On one of our cheese missions, Mrs. Dunn told us a story about George Sitts. Wayne and I were plenty old enough then to remember the outlaw, so she had our attention immediately. She talked about that week Sitts had disappeared: He had sneaked into the basement of her Deadwood home, living on canned goods until he sneaked out again a week later. They learned only later that he was down there, although she recalled the basement smelled a little funny.
A few miles past the saloon, the road breaks out of the forest onto a huge meadow, known as Reynolds Prairie, more than 2,000 acres of which was purchased from the homesteading Reynolds family by the Great Sioux Nation and is sacred to Native American tribes.
Decades before the purchase, Wayne and I roamed this vast expanse frequently. One day, we noticed a tiny, weatherworn house, obviously abandoned. We had to look, so we peeked in the windows. The place housed many Aladdin kerosene lamps and was bristling with their tall glass chimneys. We never learned any more.
Standing above the end of Reynolds Prairie is Flag Mountain. Today, there is a good road up the mountain that provides spectacular views of the prairie and its surroundings.
The first time Wayne and I drove in there on what was a narrow trail to the fire lookout above, we surprised a big herd of whitetail deer. There were dozens and dozens, and they were leaping all around us; it was like being in a popcorn popper.
Now, not only Flag Mountain, but flags of the Oceti Sakowin, or Seven Council Fires, fly in the wind over Pe’ Sla, their name for the site. Variously translated, it means “the bald area” or “the center of our world.” Some members of those tribes have challenged gold exploration plans in court.
A-tenting we will go
Custer Trail Campground and boat launch on Deerfield Lake is such a place, also rich in memories. The campground is often used by Boy Scout troops, no-wake boaters, and many others. Closer to the lake is parking for RVs, and close to them is an outhouse. Here is one of life’s irritating mysteries, and it is ever thus in many campgrounds: Self-contained RVs get to park close to the outhouse or shower facility while tent dwellers often must walk a considerable distance. (I speak as a disgruntled tent dweller.)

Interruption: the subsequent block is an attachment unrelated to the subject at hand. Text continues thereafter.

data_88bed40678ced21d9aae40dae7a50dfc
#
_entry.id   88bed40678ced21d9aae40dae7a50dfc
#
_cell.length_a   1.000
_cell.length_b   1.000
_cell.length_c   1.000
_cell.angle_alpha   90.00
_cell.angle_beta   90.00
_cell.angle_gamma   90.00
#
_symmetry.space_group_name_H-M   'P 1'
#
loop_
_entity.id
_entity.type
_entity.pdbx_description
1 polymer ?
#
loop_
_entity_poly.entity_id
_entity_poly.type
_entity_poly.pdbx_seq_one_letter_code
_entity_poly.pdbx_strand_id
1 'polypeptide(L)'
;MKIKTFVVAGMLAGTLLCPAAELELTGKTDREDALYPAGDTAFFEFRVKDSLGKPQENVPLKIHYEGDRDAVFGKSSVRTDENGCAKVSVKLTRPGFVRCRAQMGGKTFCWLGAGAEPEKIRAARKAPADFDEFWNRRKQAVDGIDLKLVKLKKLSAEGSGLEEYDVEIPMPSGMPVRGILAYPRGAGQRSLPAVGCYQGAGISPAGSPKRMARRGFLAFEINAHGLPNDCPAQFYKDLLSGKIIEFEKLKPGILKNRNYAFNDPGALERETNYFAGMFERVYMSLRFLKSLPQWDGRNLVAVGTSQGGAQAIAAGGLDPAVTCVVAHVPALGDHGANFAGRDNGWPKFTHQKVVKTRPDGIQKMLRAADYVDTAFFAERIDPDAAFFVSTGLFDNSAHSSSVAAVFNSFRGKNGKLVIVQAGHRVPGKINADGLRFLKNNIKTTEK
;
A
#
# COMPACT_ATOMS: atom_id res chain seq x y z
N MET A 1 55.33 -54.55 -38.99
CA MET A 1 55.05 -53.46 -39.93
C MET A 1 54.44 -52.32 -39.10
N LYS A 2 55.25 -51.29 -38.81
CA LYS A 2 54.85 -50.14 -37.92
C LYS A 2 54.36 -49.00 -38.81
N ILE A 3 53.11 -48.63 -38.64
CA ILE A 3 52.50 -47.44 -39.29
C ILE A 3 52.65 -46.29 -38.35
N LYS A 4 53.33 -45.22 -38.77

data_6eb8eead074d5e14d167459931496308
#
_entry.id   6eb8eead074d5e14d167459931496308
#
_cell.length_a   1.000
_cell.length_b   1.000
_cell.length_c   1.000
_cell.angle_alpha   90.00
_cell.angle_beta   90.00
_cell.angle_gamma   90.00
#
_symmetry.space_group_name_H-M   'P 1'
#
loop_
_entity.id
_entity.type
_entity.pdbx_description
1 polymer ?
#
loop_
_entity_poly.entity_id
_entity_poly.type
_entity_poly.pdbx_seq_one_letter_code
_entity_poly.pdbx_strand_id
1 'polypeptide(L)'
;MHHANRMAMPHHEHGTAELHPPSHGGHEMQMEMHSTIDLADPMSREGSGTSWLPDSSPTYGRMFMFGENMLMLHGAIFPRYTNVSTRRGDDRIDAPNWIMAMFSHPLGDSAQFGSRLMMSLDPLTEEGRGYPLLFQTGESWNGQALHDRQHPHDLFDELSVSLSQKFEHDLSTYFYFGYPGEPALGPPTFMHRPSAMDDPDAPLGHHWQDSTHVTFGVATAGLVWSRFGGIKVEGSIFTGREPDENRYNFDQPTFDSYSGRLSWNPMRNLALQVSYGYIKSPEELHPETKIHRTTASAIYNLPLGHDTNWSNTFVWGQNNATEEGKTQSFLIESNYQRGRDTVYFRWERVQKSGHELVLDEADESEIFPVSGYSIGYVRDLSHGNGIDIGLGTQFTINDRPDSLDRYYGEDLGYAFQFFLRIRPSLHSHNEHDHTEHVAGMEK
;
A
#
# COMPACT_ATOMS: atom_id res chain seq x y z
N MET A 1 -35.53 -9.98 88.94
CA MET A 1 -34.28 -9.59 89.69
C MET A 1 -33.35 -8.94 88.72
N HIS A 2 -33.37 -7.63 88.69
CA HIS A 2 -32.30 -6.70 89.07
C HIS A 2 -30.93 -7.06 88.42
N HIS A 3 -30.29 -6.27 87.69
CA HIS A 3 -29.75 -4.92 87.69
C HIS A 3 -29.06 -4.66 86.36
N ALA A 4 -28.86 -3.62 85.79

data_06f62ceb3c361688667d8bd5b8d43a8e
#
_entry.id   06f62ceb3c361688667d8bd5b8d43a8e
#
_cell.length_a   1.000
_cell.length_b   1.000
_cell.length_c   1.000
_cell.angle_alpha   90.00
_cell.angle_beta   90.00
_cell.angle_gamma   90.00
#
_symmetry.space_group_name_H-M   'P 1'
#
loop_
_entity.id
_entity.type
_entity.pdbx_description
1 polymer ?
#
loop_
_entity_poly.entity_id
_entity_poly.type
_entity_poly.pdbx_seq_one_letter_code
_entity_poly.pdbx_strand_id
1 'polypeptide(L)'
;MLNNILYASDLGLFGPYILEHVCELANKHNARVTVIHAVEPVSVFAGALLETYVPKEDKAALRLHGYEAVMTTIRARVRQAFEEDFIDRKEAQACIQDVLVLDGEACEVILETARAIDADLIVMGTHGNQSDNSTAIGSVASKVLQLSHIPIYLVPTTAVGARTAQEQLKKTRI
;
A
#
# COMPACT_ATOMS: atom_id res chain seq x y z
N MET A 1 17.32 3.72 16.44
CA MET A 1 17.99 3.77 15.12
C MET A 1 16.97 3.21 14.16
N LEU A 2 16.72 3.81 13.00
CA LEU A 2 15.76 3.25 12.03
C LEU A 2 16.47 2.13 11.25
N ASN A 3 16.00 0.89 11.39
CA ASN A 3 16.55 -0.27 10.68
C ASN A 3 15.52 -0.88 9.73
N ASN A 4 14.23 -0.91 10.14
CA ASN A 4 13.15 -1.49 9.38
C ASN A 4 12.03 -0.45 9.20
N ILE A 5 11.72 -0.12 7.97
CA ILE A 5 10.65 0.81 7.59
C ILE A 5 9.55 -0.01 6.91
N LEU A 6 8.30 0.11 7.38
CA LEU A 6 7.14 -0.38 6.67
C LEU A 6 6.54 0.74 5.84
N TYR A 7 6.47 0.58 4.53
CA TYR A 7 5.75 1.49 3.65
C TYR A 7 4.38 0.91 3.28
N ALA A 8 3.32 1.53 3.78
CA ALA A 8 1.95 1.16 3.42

Here’s an added treat. As you drive down the narrow gravel road to the campground you see little birdhouses attached to fence posts. And flitting back and forth in front of you like electric sparks are mountain bluebirds.
From Deerfield it’s all downhill, literally, if you want to get to Hill City, the end of my adventure road.
Time marches on, nothing stays the same. I get upset at the prospect of gold mining near Rochford because it would be another part of the nationwide federal theft and destruction of the people’s land occurring today.
Whether the Forest Service OKs exploration on federal public lands also remains in the future. Gold exploration and mining has long been a part of the Black Hills National Forest. But that 100-mile-long, 70-mile-wide source of economic activity is also a treasure trove of recreational and ecological wealth, so officials will weigh the trade-offs, including those in places along Rochford Road.
Many of us have adventure roads and secret places we cherish. If we can keep the lid on development, maybe we can leave some of the wonders of our lives to our descendants. Such a fine thing if they, too, can enjoy those Moonshine Gulch burgers, and if not a beer, perhaps a glass of clean water.